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Uganda is currently seen as a model country in relation to women's numerical participation in politics. With 24% women in parliament, Uganda’s high level of female representation in parliament is linked to the fact that in addition to the 214 county MPs, each of the 56 districts in Uganda elects one District Woman Representative to Parliament through separate women’s elections. i
The female representation in the House has reached an all-time high. Women in the East African country are now sitting in 35 per cent of 375 available MP seats, up from the previous 30%. ii


On the 18th of February 2011, 1,270 candidates were vying for the directly elected seats, while 443 were running for the special seats reserved for women. 18 candidates, including five incumbent MPs, were disqualified for failing to submit proper supporting documents. iv


Women’s strong numerical presence in Parliament has had some positive effects in Uganda. First, it has led to a gender sensitive constitution that contains articles directly affecting women. Second, together with the civil society, the women in Parliament have been essential in passing legislation important for Ugandan women.

This is a result of many processes, including the government policy enshrined in the Constitution that instituted affirmative action for women at all levels of the political structure. v


The position of women in a new multiparty era is not yet clear. Although the affirmative action seats as well as the use of electoral colleges have increased the presence of women on the political stage these measure could have negative repercussion on female representation in the Ugandan Parliament for two reasons.


Firstly there is the threat that guaranteeing women district spots ensures that women are represented at the local level but fails to provide the candidates with corresponding funding to undertake their responsibilities. Philippa Croome quotes Uganda's jump was largely due to an increase in the number of districts, which was a controversial move.” vi


Second the mode of electing women to Parliament has influenced the gender-equality debate. An apparent affiliation with NRM party (Museveni’s Party) has translated into a form of patronage that has subjected women to certain positions in return for the party supporting women candidates and party members.


Manipulation of women by political parties which forces them to focus on party agendas is observed as a major challenge. Female representatives’ closeness to the incumbent NRM regime makes it hard for them to challenge the governmental position in matters they find important. vii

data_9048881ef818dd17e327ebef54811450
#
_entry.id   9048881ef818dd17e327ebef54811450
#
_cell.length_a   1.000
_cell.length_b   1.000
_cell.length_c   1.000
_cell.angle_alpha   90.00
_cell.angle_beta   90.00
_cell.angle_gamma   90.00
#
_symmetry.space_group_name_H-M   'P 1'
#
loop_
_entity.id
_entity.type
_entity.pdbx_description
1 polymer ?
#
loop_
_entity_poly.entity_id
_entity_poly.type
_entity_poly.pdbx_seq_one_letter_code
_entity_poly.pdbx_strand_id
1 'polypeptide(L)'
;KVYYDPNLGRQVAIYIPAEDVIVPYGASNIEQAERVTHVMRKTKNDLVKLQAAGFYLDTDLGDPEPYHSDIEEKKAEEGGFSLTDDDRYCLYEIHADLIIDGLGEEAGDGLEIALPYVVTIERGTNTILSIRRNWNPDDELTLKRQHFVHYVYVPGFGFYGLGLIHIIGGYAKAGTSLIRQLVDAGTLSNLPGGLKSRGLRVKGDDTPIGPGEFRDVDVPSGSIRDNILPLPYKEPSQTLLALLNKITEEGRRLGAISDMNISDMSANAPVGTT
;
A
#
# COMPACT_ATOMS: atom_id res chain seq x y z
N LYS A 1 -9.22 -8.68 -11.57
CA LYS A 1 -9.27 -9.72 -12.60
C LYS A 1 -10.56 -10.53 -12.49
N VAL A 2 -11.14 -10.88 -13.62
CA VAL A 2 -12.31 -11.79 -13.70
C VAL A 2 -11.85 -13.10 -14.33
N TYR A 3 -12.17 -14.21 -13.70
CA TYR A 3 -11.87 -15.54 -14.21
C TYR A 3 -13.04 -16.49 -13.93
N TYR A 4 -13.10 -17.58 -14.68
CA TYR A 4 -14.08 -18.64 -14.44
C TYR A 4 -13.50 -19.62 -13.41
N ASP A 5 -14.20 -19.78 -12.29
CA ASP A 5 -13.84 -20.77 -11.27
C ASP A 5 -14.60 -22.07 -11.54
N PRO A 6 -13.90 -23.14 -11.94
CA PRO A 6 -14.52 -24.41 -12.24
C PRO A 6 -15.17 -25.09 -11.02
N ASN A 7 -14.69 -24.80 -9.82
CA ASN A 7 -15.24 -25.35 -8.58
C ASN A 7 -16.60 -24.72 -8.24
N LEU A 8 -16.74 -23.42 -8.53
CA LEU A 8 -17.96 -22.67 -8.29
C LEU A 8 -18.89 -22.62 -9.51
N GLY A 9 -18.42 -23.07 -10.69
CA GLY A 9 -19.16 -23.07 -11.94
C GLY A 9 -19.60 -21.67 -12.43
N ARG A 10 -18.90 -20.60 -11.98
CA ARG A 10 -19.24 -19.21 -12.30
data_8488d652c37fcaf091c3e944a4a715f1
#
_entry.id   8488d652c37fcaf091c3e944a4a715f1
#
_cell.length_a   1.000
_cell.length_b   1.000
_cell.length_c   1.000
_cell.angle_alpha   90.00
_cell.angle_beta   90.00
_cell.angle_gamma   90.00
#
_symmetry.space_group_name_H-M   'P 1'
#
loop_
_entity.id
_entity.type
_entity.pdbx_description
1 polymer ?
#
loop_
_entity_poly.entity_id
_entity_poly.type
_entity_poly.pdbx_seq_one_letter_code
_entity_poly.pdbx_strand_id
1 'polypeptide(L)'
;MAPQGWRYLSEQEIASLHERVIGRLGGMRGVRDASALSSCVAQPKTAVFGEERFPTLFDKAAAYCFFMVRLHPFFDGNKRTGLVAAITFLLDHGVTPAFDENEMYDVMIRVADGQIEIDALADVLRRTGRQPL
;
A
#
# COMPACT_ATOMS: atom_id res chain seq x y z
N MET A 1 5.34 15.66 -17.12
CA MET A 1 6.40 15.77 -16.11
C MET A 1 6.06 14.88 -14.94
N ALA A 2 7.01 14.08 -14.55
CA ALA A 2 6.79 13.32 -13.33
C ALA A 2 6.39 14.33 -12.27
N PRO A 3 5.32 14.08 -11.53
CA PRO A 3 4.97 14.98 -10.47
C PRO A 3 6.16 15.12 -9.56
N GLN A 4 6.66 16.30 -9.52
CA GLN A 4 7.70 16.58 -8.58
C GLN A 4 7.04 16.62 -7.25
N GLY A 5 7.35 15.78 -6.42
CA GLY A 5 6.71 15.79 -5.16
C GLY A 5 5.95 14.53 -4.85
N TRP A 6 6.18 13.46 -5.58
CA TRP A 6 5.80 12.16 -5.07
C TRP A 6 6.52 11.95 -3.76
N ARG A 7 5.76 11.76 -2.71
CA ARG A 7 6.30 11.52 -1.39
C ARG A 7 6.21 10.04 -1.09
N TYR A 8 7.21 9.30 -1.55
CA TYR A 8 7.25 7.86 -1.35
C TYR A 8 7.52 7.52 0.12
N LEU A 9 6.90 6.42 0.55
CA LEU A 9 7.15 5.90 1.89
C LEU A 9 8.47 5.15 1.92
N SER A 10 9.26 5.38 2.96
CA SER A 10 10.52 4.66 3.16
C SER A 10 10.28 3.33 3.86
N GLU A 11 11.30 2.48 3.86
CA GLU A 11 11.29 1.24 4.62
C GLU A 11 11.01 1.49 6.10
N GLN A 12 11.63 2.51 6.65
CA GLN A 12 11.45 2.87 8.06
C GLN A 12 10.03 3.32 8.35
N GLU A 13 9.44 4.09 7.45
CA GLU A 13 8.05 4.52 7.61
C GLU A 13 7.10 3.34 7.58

Lastly women critical of the Movement or from opposing parties may have difficulties being elected to Parliament. Yet, regardless of potential drawbacks, former MP Jane Alisemera, outgoing chair of the Uganda Women's Parliamentary Association (UWOPA), says the current system benefits women. viii

The mandatory inclusion of women, as well as the general societal awareness that this has generated, have certainly changed the general picture of public politics in Uganda. Increasing female representation has translated into the passing of a domestic violence bill in 2009 and active lobbying for the reform of land and family law.


However, women's location in the electoral process, both as voters and candidates, is still affected, both by mechanisms in the public arena and dynamics at the private and family level. Getting women's numbers up is the first step, keeping them there is the next.

Women’s Political Participation Recent Statistics x

Political Representation

As of 2010

After the elections in 2011

National (Cabinet)

N/A

N/A

% of candidate lists headed by a female candidate

Unsure

443/1270 or 34 %

National Parliament

99/ 375 or 29.73%

131/375 or 34.93%


Breakdown of the 131 seats won by women:

  • Constituency Representatives: 11

  • Women District Representatives: 112

  • Youth Representatives: 2

  • Representatives of disabled persons: 2

  • Workers Representatives: 2

  • Representatives of the Uganda People's Defence Forces: 2

 

 

iHanssen, K. N. (2006/2007). Towards Multiparty System in Uganda-Working Paper. Norway: CMI-Michelsen Institute .

iiOlaka-Onyango, J. (2011, 05 02). Uganda Elections: " An Exercise in Shame-Faced Endorsement. Retrieved 12 12, 2011 from Pambazuka Press: www.pambazuka.org

iii International Alert . (2007). Women's Political Participation in Countries Emerging from Conflict in the Great Lakes Region of Africa. Kampala: International Alert .

Retrieved 12 10, 2011 from Feminist Africa: http://www.feministafrica.org

viCroome, P. (2011, 05 11). Uganda: Women's Representation on the Rise. Retrieved 12 10, 2012 from Gender Links: www.genderlinks.org

viiNtawubona, J. (2010). Women and Political Participation in Uganda. Berlin: VDM Verslag Dr Muller.

viiiCroome, P. (2011, 05 23). Uganda: Women's Representation on the Rise. Retrieved 12 10, 2011 from Pambazuka News: www.pambazuka.org

ix Croome, P. (2011, 05 11). Uganda: Women's Representation on the Rise. Retrieved 12 10, 2011 from Gender Links: www.genderlinks. org.za

xCompilation or IPU (International Parliamentary Union-Women in Politics Data Base), Government Based Statistics and information from Afro-barometer Data Collection.

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